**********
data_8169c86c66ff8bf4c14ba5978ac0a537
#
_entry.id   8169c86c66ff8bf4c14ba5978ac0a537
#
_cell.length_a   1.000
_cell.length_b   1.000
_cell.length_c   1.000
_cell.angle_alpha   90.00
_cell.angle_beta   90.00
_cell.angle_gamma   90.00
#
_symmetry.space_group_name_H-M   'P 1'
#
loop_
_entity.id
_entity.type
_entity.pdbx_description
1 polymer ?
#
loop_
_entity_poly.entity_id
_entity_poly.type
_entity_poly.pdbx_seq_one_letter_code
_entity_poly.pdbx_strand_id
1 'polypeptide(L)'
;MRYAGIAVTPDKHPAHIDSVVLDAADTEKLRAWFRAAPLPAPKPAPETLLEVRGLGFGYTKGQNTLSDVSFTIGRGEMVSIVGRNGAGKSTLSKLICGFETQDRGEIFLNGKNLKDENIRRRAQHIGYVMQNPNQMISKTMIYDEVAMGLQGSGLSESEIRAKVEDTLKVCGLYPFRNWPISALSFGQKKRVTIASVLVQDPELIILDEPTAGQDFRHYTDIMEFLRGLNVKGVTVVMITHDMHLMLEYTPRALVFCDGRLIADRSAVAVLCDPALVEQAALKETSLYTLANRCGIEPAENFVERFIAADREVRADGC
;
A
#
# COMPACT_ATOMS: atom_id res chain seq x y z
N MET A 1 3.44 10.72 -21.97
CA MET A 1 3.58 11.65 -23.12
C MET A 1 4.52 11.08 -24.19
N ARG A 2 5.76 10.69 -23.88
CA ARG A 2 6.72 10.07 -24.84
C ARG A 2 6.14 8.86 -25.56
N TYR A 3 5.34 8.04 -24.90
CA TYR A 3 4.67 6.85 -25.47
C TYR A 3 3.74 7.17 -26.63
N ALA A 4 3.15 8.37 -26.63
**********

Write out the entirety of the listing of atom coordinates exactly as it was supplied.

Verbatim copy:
data_8169c86c66ff8bf4c14ba5978ac0a537
#
_entry.id   8169c86c66ff8bf4c14ba5978ac0a537
#
_cell.length_a   1.000
_cell.length_b   1.000
_cell.length_c   1.000
_cell.angle_alpha   90.00
_cell.angle_beta   90.00
_cell.angle_gamma   90.00
#
_symmetry.space_group_name_H-M   'P 1'
#
loop_
_entity.id
_entity.type
_entity.pdbx_description
1 polymer ?
#
loop_
_entity_poly.entity_id
_entity_poly.type
_entity_poly.pdbx_seq_one_letter_code
_entity_poly.pdbx_strand_id
1 'polypeptide(L)'
;MRYAGIAVTPDKHPAHIDSVVLDAADTEKLRAWFRAAPLPAPKPAPETLLEVRGLGFGYTKGQNTLSDVSFTIGRGEMVSIVGRNGAGKSTLSKLICGFETQDRGEIFLNGKNLKDENIRRRAQHIGYVMQNPNQMISKTMIYDEVAMGLQGSGLSESEIRAKVEDTLKVCGLYPFRNWPISALSFGQKKRVTIASVLVQDPELIILDEPTAGQDFRHYTDIMEFLRGLNVKGVTVVMITHDMHLMLEYTPRALVFCDGRLIADRSAVAVLCDPALVEQAALKETSLYTLANRCGIEPAENFVERFIAADREVRADGC
;
A
#
# COMPACT_ATOMS: atom_id res chain seq x y z
N MET A 1 3.44 10.72 -21.97
CA MET A 1 3.58 11.65 -23.12
C MET A 1 4.52 11.08 -24.19
N ARG A 2 5.76 10.69 -23.88
CA ARG A 2 6.72 10.07 -24.84
C ARG A 2 6.14 8.86 -25.56
N TYR A 3 5.34 8.04 -24.90
CA TYR A 3 4.67 6.85 -25.47
C TYR A 3 3.74 7.17 -26.63
N ALA A 4 3.15 8.37 -26.63